Subscribe for 17¢ / day

“Look at the birds of the air; they do not sow or reap or store away in barns, and yet your heavenly Father feeds them. Are you not much more valuable than they?“ – Matthew 6:26

Patti Jo Peterson

Managing editor

After Cindy Dougherty of Plattsmouth gets up in the morning, she drinks a cup of coffee inside her sunroom and watches the native songbirds breakfast at the bird feeders she stocks for them outside.

“The birds come between 9 and 10 a.m. I almost know when it’s time for them to show up,” she said.

Although her husband, Tom, had been an avid birdwatcher and outdoorsman since his childhood days, Cindy’s interest didn’t skyrocket until 2014 when she retired after 35 years working in the Cass County Treasurer’s Office.

“Tom is really up on birds. His dad used to take him on outings outdoors, so I learned a few things from him,” Cindy said. “The birds are just beautiful, but paying attention to them is nothing I did as a kid.”

She admits her first interest in birds started in 1984 with bluebirds, which were nearing extinction at the time.

“Ron Eaton was involved with Cass County Bluebirds Across Nebraska. He came to the office and introduced himself,” Cindy recalled. “He said he’d like me to join the group. Ron sold me a couple of birdhouse boxes and the others are made of PVC. I also bought one for (co-worker) Cindy Fenton. And then, I started buying them for around the neighborhood. Although, over the past 10 years, I haven’t done a good job of keeping records of their eggs.”

Maybe that’s because she doesn’t need to anymore. The little passerines now flock in abundance to her backyard for food, water and cleaning up in a heated bird bath.

The bluebirds are not only adorable, she said, they are less intimidated by a human’s presence than other wild birds. “Some birds, if you get close to their nest, get angry, but not the bluebirds. If they are sitting on their eggs, and you look in the top of the birdhouse, they just look back at you. Of course, it’s a good thing to knock first so they know you are there. They are pretty friendly.”

Like many, Cindy especially appreciates the bluebirds’ brilliant blue wing, crown and tail feathers and orange breasts. “What gets me is that in the summertime they don’t look quite that bright. But in the winter the sun and snow make the colors look bright. They are beautiful,” she said.

Bluebirds aren’t the only perching birds that come for free breakfasts in the Dougherty’s yard. Since retirement, Cindy and Tom have put up several feeders including suet holders that entice orioles, blue jays, hummingbirds, cardinals, woodpeckers, yellow bell flickers, crossbills, gold finches and even a catbird to their rural Plattsmouth yard.

“At Christmas or before my birthday, my family asks, ‘What do you want for a present?’ I always say, ‘I want bird feeders,’” Cindy said. “I have an oriole feeder and one I call a red roof feeder for the cardinals. I also have those shepherd hooks and we hang bags of seed. We have suet holders for the woodpeckers.”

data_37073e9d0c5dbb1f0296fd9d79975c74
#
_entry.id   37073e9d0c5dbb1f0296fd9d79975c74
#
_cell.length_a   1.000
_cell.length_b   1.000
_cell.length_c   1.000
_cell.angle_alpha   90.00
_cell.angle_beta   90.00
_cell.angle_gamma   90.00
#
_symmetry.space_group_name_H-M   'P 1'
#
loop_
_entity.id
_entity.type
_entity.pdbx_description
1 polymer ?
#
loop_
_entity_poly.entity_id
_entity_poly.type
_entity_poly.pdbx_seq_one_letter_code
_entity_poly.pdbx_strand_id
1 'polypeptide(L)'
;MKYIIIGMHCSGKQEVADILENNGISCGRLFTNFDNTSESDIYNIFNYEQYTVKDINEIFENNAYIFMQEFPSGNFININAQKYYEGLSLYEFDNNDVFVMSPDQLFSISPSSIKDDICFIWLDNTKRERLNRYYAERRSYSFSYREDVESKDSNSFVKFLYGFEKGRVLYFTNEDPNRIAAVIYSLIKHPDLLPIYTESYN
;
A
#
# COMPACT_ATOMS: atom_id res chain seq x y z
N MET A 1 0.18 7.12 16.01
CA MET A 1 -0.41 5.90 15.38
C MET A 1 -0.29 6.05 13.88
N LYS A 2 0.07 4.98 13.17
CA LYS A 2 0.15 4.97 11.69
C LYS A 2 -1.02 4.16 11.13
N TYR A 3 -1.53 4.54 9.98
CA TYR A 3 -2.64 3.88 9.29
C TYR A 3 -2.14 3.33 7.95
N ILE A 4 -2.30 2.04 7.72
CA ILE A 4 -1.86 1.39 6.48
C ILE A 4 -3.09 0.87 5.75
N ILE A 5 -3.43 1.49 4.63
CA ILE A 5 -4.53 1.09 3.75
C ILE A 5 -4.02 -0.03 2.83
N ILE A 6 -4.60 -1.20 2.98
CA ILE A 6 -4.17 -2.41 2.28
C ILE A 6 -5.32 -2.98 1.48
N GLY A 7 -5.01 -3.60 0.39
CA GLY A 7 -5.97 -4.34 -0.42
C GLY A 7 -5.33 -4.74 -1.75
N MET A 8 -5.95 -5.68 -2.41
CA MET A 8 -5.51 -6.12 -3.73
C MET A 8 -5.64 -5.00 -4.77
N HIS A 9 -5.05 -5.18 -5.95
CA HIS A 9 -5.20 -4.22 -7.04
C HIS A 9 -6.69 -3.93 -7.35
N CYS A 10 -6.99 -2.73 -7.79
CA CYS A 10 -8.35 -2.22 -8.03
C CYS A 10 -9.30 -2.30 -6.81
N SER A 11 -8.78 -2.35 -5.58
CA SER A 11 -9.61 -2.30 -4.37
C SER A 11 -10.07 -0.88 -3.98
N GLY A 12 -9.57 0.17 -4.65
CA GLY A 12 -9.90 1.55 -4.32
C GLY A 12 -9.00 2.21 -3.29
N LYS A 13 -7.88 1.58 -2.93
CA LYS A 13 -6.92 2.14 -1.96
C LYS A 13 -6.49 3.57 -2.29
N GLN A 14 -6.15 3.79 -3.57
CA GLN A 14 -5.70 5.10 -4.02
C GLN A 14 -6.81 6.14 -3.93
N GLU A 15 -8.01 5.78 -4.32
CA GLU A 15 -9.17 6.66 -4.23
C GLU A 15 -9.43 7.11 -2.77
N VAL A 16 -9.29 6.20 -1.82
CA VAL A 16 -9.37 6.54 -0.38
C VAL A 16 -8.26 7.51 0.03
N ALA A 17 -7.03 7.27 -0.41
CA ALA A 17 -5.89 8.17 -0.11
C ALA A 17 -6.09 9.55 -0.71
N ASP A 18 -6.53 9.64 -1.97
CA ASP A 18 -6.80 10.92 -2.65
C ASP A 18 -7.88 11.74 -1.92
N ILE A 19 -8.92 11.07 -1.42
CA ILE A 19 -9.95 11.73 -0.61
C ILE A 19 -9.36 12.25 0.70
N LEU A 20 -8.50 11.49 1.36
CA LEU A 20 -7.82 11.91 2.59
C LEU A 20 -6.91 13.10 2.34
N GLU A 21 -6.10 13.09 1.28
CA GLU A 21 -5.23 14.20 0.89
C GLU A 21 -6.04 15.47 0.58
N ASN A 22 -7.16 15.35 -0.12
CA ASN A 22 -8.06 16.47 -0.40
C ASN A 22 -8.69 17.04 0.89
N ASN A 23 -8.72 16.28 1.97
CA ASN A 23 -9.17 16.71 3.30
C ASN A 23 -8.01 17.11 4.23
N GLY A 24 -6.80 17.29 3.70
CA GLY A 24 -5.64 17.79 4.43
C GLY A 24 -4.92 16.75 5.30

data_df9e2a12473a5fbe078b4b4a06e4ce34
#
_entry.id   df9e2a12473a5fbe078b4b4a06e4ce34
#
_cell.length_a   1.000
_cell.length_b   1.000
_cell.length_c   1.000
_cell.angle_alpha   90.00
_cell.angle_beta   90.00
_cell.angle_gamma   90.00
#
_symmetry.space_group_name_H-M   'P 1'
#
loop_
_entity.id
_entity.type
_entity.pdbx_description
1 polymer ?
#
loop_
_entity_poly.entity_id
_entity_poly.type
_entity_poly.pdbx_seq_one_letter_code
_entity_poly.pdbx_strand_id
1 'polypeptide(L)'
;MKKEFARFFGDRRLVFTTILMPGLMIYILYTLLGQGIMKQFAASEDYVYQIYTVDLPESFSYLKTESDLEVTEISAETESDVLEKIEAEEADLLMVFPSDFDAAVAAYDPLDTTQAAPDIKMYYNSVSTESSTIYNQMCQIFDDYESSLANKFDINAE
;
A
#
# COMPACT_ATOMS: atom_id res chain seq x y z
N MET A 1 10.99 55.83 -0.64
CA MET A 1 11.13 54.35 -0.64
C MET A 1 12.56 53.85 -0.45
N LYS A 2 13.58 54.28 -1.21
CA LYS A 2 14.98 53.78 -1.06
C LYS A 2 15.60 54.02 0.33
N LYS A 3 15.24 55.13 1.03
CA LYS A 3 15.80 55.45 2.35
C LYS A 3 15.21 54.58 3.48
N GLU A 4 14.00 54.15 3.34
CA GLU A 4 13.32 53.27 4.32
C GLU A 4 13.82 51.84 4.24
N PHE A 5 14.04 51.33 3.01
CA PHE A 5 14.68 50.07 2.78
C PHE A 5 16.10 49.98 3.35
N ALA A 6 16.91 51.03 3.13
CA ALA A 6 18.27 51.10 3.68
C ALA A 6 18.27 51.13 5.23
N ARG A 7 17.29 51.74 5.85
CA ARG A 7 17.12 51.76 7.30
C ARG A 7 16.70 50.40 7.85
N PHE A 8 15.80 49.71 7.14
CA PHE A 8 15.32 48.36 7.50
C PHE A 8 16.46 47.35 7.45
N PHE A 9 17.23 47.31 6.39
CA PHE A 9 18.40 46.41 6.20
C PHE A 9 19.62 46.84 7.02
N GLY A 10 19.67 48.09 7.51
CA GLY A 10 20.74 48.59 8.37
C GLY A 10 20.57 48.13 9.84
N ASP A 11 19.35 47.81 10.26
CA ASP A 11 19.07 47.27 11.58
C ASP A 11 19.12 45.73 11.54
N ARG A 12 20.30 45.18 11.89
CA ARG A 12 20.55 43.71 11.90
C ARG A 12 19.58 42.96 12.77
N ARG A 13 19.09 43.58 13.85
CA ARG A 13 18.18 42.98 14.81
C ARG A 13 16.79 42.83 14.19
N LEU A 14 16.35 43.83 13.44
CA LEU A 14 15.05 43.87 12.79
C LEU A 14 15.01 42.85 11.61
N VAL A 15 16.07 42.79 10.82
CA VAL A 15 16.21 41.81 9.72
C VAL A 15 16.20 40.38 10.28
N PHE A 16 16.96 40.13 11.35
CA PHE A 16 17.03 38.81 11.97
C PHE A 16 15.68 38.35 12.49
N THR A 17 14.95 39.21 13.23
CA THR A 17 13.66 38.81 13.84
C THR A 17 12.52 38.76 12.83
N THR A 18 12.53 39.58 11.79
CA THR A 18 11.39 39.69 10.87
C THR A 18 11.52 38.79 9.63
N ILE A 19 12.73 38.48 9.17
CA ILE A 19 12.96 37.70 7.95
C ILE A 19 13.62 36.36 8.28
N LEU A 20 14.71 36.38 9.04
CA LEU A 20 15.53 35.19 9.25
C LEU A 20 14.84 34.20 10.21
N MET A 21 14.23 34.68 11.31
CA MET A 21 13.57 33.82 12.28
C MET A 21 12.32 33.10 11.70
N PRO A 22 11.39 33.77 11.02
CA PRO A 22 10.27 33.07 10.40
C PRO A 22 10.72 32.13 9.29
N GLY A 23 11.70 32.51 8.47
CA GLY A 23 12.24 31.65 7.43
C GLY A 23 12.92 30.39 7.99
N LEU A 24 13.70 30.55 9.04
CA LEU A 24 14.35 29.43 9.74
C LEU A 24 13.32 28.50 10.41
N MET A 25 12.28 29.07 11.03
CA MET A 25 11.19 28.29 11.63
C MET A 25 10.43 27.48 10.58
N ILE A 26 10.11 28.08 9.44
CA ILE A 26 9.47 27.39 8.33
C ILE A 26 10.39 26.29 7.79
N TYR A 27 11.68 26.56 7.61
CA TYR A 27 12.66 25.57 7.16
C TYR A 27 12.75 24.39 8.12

Watching the perching birds isn’t the only thing she’s up to during their feeding frenzy. Cindy captures their flutter of colors in photographs.

“I started taking them with my phone, and then I got a better camera and transferred the pictures to my phone,” she said.

Cindy posts them to her Facebook page, where they are admired by many. Through her window, she’s spotted some unusual birds even for this area.

“I saw a gray catbird at the feeders. If you’re sitting outside, you can actually hear them meowing,” she said. “The crossbills were also back again about three days ago.”

The crossbills are aptly named as their top “bill” actually crosses at a slant above the bottom bill, so they can pry pinecones apart and eat their seeds. “They are not supposed to be around here. They are to be more up north,” Cindy explained.

Last year, Cindy spotted an orchard oriole. “They look like the Baltimore oriole but they have a deeper rust red on their breast instead of the bright orange of the Baltimore oriole,” she said. “They are more like a Boston-baked bean red.”

Cindy draws the orioles with Welch’s Grape Jelly and oranges. “I bought a cheaper brand of jelly once and they wouldn’t eat it,” she said.

Seeing the birds in the morning is a pleasant way for Cindy to start her day. “They’re relaxing. They are calming. They aren’t bothering anybody. When I sit and look out my window, I learn there is such a variety among them. People say Nebraska isn’t colorful, but they are our color.”

Cindy said her father-in-law always told her to, “Make sure you stop and smell the roses.”

In Cindy’s case, the “roses” are birds.

“When you’re hustling and bustling, you don’t stop. I think they’ve always been here, but I never stopped to see them before,” she said.


Load comments